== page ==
Lorena Gongang
Tech journey with Lorena


Tech journey with Lorena

Sentiment analysis on streaming Twitter data using Kafka, Spark Structured Streaming & Python (Part 3)

Sentiment analysis on streaming Twitter data using Kafka, Spark Structured Streaming & Python (Part 3)

Lorena Gongang's photo
Lorena Gongang
·Mar 21, 2022·

2 min read

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Table of contents

  • Goal
  • Roadmap
  • Let's jump into it.
  • Conclusion

Before jumping into this article, make sure you read the other parts of this project: Part 1 and Part 2.


The goal of this article is to visualise the sentiment analysis previously done.



As shown in the previous article related to this project, we stored the real-time data into MongoDB Atlas after doing sentiment analysis on them. During my research, I found that MongoDB Atlas has a visualization part and I decided to explore it.

Let's jump into it.

While ingesting the tweets using Kafka, and processing them using Spark Streaming, I store them into MongoDB Atlas. It is important to notice that, we choose as a search word in tweets the terms Bitcoin. We then get tweets in the database in this form and with the sentiment associated:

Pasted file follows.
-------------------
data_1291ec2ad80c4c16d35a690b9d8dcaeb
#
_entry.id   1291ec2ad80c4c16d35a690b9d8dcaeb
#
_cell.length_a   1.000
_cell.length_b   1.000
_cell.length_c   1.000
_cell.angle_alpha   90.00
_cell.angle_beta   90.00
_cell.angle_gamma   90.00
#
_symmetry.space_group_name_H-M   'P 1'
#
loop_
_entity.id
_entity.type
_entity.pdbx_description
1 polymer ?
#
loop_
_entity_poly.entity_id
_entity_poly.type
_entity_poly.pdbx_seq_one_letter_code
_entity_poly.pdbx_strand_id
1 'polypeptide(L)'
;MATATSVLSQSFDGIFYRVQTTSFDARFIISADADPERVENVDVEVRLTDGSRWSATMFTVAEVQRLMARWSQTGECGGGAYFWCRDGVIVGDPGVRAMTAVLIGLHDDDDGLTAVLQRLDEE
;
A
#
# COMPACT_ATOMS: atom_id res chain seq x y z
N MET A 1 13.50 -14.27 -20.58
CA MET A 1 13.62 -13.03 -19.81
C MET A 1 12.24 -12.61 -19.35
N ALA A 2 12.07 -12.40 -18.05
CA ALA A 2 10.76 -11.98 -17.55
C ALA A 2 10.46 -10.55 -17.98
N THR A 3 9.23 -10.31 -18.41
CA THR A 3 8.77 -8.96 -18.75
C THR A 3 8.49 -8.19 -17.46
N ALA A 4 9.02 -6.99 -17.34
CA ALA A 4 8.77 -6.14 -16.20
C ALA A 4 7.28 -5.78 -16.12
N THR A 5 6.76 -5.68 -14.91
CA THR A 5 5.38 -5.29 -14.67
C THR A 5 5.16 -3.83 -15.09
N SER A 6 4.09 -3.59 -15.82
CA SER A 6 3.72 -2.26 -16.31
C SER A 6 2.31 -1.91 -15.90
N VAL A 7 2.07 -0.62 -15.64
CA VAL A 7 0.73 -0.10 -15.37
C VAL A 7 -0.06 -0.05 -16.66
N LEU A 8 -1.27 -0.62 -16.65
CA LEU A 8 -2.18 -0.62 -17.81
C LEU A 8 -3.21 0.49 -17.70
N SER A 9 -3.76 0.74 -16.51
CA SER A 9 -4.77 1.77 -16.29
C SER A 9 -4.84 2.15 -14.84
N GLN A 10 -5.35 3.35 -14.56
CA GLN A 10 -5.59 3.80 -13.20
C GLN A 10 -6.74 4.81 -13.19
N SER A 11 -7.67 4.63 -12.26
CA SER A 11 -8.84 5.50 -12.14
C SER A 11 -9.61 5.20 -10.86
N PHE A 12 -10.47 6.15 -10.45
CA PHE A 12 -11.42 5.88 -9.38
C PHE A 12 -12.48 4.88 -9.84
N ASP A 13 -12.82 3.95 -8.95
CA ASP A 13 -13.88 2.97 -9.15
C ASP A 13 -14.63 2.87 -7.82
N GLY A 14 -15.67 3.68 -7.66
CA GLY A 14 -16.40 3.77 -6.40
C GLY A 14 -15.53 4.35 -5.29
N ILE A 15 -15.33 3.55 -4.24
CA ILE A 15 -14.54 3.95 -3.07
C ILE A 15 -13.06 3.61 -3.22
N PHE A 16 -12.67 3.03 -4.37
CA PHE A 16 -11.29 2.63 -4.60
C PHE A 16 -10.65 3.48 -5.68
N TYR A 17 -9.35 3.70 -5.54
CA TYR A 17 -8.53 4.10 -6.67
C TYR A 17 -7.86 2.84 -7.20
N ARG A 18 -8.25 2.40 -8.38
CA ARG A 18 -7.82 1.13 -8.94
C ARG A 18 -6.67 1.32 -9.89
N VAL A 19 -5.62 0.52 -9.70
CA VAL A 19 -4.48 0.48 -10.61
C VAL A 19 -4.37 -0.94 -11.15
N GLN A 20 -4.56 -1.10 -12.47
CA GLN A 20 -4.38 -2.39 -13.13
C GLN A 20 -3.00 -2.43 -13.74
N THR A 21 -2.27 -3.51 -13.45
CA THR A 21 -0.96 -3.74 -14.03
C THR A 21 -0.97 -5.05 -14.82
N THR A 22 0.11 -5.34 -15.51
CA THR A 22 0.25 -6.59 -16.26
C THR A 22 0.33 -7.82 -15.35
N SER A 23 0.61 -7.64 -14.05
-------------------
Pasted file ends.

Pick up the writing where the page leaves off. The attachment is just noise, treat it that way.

Capture d’écran 2022-03-18 à 22.17.44.png

I then visualize them by clicking on "visualize your data" You get then a platform very clear and easy to manipulate and where you can drag and drop the information you want to visualize. I just do a simple visualization chart with the number of positive, negative or neutral tweets. We get a chart like this.

Enregistrement de l’écran 2022-03-18 à 221244-high.gif


To conclude, MongoDB Atlas is a good tool for storing and doing charts in my opinion.

But, I noticed a problem with the refreshing time, as I'm doing real-time, MongoDB gave a range of time to refresh starting with 20 seconds. This means that the charts are not automatically upgrading while receiving the data; It has to wait 20 seconds.

I have maybe to test other visualisation tools to do the comparison in terms of latency.

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